If the Japanese aspect is forgotten the other targets, when looking failures are skin colour and physique. It can become invincible to keep cosplaying, when all you get is how big your nose is, how dark you are and how fat you are and all the effort you have put in the costume doesn't have any effect. Cosplay being based on clothing and designs, mimicin outer appearance of the character the degrating is mostly aimed at the person. It would make more sense, if the negative comments would relate to the costume's construction. If you don't have waist narrow enought or even have few kilos extra that seems to make you not only ugly and unfit for cosplay, but also failure, stupid and lazy in all aspects of life. Where did the "costume" and "play" concept go? How come cosplay seems to be turning into beauty pageant and look-alike realm?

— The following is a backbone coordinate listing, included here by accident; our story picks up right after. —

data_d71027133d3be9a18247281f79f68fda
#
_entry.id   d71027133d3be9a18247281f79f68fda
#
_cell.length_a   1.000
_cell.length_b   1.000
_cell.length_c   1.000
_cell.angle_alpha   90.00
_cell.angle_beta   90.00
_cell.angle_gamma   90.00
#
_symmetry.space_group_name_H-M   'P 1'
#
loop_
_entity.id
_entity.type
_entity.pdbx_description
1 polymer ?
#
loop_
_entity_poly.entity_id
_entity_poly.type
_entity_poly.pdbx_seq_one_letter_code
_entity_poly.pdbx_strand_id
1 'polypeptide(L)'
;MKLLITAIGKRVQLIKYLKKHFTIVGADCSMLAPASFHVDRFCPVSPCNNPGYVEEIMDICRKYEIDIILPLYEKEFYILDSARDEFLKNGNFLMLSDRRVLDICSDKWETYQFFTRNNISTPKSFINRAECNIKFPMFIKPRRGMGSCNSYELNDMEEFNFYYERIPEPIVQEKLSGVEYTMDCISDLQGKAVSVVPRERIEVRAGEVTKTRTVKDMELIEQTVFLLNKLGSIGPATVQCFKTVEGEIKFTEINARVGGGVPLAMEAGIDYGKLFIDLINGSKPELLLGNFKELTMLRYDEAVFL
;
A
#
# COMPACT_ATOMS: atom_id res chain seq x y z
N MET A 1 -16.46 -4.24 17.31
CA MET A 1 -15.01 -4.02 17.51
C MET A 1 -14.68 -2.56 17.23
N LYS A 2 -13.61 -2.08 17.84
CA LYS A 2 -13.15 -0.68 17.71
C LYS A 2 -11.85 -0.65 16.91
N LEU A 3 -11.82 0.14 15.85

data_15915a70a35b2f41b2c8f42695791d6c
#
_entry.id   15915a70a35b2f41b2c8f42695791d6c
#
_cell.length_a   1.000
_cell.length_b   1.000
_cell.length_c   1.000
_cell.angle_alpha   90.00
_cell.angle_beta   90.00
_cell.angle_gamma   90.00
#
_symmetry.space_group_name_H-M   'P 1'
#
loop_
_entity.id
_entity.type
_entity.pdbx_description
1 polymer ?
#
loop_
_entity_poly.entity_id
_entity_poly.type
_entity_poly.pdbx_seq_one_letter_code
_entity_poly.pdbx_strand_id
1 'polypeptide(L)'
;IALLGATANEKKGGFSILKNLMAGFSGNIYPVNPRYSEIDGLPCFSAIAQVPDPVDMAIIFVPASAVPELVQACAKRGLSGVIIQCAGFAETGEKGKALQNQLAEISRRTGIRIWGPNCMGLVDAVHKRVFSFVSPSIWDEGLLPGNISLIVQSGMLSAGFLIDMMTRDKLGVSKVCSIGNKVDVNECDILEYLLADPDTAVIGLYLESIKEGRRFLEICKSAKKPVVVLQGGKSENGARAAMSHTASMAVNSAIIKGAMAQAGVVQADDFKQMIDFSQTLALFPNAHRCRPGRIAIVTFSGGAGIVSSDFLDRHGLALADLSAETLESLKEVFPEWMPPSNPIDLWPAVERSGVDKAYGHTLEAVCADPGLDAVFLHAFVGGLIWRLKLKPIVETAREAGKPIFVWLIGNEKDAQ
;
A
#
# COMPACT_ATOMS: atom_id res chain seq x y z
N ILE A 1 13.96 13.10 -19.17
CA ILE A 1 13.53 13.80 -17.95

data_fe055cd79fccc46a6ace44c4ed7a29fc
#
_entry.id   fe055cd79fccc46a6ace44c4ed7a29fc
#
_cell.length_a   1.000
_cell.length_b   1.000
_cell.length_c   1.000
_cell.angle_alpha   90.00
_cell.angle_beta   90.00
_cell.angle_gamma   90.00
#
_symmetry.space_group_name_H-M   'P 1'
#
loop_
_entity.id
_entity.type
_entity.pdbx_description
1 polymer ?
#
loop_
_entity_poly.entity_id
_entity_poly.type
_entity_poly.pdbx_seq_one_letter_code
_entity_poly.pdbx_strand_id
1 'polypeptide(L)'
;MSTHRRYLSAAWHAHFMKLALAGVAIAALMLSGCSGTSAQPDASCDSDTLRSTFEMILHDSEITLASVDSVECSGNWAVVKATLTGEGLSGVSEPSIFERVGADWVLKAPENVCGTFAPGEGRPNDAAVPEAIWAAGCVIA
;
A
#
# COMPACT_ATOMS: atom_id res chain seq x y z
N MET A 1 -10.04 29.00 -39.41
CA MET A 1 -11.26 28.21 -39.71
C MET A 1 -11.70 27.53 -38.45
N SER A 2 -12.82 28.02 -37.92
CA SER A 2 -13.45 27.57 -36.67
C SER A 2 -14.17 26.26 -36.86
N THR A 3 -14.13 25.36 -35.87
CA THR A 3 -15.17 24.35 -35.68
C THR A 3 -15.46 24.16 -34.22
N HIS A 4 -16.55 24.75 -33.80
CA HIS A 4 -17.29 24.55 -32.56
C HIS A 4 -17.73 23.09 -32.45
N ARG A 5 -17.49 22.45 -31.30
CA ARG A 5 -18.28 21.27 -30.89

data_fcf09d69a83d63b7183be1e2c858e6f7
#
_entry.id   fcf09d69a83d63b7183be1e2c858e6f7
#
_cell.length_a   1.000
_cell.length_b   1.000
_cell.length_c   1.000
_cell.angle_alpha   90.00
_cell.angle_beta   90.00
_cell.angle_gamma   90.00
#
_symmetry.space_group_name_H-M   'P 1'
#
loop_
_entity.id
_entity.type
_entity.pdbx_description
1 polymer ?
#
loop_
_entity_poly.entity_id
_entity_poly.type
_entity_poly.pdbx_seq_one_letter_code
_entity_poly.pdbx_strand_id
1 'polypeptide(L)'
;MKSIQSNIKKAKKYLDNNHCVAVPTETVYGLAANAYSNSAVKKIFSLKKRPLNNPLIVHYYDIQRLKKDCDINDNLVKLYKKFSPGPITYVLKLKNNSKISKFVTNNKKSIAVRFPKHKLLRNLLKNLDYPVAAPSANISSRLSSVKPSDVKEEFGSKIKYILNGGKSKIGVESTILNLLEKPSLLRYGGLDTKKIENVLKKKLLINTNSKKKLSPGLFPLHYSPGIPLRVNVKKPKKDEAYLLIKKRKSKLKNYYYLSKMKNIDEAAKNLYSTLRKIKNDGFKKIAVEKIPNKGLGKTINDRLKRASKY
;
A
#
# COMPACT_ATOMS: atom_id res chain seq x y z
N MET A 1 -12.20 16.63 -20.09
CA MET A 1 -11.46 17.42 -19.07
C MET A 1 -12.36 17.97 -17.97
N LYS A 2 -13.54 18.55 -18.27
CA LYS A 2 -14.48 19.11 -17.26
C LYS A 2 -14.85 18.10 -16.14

Not everyone are willing to suffer with full bodypaint and corcets and there should be no need for those. Cosplay is not always performed to please the public eye and to gain acknowledgement. Cosplay itself can't go wrong, because there are no guidelines. None at all. But the by-products can go wrong and seems that they are getting more ignorant and ugly.

People seem to lose their touch to reality regarding cosplay. Cosplay goes wrong at the precise moment, when people start to think that they are qualified to make rules for cosplay and that they can start to criticise others harshly based on those . And they sometimes really seem to believe that they are right. Are they forgetting that behind the costume there is a person who might have different point of view? They might cosplay for their own sake, for fun not trying to achieve "a professional level". Or are these self-proclaimed critics just in love with their "cunning insights" that they just need to yammer about them? If contructive (as constructive) critique is wanted , it also will be asked for.